Mini has launched the third generation of its convertible, and is hailing it as the most practical yet.
Boasting increased boot space, decreased cabin noise and upgraded styling, the new Cooper convertible – a car that has previously has been favoured by the 'young & fun' – now boasts the premium quality to attract a more mature crowd. AOL Cars headed to Lisbon to test-drive the dynamic 'S' model.
What is it?
The new convertible is based on the Mini Cooper three-door hatch, sharing the same BMW UK1 platform which was introduced by the German carmaker in 2014.
Set to go on sale in the UK just in time for Spring, prospective buyers will hopefully be able to revel in the upgraded convertible roof, which can be set in an open, closed or semi-retracted position, and takes less than 20 seconds to fully open or close – while travelling at speeds of up to 18mph. While the soft top may not always be suited to the British climate, the timeless style and reliability of the Mini brand will ensure that it remains in position as the UK's top selling convertible.
The new convertible features a number of upgrades from its previous guise – most notably the increased boot capacity, which is up 40 litres to 215 litres.
The Cooper, Cooper D and Cooper S models will all feature in the soft-top range, with the revered John Cooper Works following soon after.
The front-wheel-drive S model boasts a 192hp, 2-litre 4-cylinder turbo engine. It is available either a six-speed manual transmission, or an automatic six-speed Steptronic. The former is capable of 0 – 62mph in 7.2 seconds, while the latter manages the acceleration 0.1 seconds faster. The automatic gearbox doesn't compromise on top speed, topping out at only one mph less than the manual's 143mph final speed.
What's the spec like?
The convertible's smart dashboard features a 6.5-inch display screen, which hosts the both the infotainment system and reversing camera. This system supports Bluetooth, USB radio and MINI connected phone apps, but the SatNav can prove confusing at times.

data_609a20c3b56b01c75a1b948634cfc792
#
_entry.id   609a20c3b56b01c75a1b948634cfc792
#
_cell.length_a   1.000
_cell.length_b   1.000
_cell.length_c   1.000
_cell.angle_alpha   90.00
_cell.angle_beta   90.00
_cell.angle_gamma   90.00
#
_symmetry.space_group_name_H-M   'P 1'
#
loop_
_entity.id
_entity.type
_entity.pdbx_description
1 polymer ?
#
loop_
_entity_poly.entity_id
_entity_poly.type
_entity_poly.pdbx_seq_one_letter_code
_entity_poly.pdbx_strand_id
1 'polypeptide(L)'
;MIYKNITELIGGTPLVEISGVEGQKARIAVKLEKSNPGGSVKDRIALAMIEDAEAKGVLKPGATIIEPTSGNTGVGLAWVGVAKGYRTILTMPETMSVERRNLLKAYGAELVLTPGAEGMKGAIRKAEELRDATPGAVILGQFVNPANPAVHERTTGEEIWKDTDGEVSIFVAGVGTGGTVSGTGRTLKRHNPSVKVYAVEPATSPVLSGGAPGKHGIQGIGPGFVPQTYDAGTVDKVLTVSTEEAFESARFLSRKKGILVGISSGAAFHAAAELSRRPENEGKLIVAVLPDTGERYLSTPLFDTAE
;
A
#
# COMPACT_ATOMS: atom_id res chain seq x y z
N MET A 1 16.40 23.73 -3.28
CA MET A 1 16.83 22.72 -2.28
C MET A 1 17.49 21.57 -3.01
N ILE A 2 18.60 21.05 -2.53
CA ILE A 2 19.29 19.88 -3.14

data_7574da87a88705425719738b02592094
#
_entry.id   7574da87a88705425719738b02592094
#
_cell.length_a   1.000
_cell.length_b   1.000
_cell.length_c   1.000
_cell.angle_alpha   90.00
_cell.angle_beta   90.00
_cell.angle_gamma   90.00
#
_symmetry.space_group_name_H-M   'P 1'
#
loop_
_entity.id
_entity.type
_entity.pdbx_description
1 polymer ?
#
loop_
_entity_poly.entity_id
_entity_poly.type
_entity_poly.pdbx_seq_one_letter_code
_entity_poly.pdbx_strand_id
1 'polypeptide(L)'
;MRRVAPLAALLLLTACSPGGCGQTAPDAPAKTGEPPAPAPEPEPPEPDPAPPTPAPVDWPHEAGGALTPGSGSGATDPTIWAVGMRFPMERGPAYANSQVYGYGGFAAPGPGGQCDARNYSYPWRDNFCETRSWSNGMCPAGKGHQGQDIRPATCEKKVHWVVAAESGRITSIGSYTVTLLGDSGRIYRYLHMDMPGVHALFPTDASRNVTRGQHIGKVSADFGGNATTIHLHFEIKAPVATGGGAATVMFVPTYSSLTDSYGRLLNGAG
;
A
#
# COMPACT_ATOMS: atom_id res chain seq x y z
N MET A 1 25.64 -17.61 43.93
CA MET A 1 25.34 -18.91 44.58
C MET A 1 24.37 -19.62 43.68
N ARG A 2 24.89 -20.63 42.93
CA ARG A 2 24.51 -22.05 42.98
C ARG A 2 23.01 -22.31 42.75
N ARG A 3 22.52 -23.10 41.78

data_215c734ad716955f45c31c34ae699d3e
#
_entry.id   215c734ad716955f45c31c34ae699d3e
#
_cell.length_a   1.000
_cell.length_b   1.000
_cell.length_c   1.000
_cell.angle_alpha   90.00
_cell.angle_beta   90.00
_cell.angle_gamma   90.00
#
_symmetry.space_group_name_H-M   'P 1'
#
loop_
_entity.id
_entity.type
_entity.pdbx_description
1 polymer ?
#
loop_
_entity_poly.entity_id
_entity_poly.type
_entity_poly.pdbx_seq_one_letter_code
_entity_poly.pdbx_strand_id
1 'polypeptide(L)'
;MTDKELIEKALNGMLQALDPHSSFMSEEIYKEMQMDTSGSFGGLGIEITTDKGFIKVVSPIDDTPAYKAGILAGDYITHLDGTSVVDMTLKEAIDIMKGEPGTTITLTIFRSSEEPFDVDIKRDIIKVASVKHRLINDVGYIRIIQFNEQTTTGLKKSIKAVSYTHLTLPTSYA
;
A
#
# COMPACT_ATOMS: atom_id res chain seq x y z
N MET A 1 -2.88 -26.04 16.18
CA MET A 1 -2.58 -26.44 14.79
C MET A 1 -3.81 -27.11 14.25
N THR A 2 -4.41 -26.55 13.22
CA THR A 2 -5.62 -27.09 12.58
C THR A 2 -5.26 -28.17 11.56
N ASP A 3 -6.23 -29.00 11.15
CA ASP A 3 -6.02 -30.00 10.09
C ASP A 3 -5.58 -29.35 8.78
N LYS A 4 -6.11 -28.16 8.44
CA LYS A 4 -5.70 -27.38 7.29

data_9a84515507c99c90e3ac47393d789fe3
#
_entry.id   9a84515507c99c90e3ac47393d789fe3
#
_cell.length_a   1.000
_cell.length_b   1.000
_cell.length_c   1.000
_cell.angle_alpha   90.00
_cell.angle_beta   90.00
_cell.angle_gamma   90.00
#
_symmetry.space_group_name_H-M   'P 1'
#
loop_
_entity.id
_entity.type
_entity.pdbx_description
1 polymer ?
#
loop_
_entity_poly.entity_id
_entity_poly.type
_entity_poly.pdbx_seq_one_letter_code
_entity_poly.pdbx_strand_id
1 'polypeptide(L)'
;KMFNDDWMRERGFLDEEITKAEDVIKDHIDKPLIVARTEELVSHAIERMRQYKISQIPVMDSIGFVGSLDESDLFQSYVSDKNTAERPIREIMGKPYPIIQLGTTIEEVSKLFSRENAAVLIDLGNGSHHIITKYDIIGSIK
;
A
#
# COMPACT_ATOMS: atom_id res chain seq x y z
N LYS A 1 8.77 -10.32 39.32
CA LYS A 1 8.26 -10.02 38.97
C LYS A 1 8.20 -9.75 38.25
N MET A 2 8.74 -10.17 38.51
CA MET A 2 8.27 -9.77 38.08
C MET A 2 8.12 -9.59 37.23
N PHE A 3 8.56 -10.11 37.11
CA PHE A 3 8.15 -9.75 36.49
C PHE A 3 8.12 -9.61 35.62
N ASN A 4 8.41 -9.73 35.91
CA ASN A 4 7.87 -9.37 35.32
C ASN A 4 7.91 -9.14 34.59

The convertible retains the popular 'Openometer' from its previous generation, which measures for how long the roof has been open in the car's lifetime, however this has been renamed the 'Always Open Timer' and also features on the digital display screen.
Interior quality has been improved over the previous guise, with smooth plastics and soft leathers giving the cabin an overall premium feel.
The most significant improvement is the increase in space. Rear seat passengers are afforded more headroom and 4cm more legroom, while the 25% increase in boot capacity means that two small suitcases can fit comfortably side by side.
A common gripe with the previous generation of the convertible was rear view, especially when the roof was folded down. Unfortunately, little has been done to improve this, however the generous wing mirrors and capable reversing camera ensures that all angles are covered – it just takes a little while to realise that shoulder checks are rendered pointless by the bulky folded roof.
The standard S model boasts a sporty exterior look, however for drivers wanting to add a little more, a John Cooper Works Chilli package will be available, which includes 17" black John Cooper Works alloy wheels, the JCW Aerodynamic Bodykit and JCW styled bumpers and a special tailored rear spoiler.
As with any Mini Cooper, rivals are difficult to define. Volkswagen's Beetle Cabriolet, Fiat's 500C and the DS3 Cabriolet are all likely contenders, however the latter two don't offer the complete convertible experience as only the top roof section retract.
What's it like to drive?
The Cooper S convertible is the more powerful of the range, and certainly offers the most engaging drive.
Firm steering and plentiful grip lends to a sense of security at high speeds, and allows the driver to tackle tight corners with ease.
A switch below the gearstick flicks the car into Sport mode, at which the promise of 'Maximum Go-Kart feel' flashes up on the centre console – a promise which doesn't disappoint.
Mini's rev-matching function features in the convertible, and means that the car will not immediately lose speed on lifting off of the accelerator – a handy feature when cornering. Letting off the accelerator will also – in sport mode – let out extra pops and bangs from the exhaust, although after a while it does begin to sound like there is someone trapped in the boot, knocking to be let out.
Driving with the roof down isn't advised on motorways as despite the wind deflector – which is now much more easy to install and remove than previously – and Mini's assurance of decreased cabin noise, it can get a bit loud and gusty.
AOL Cars verdict:
The Mini Cooper S is a sporty and capable soft-top and offers a sharper drive than many of its competitors. Not only is it fun to be in, but it is also fun to look at, and the brand's funky colour and design options allow buyers to personalise their Mini both inside and out.
The model may not win awards for its boot capacity in the B segment, but it has vastly improved on the previous model and drivers looking for more space can always put luggage on the rear seats – after all, those who buy a four-seater convertible should be accustomed to occasionally having to do so.
Model: Mini Cooper S Convertible Price: £22,430 Engine: 2 litre 4-cylinder turbo
Max speed: 143mph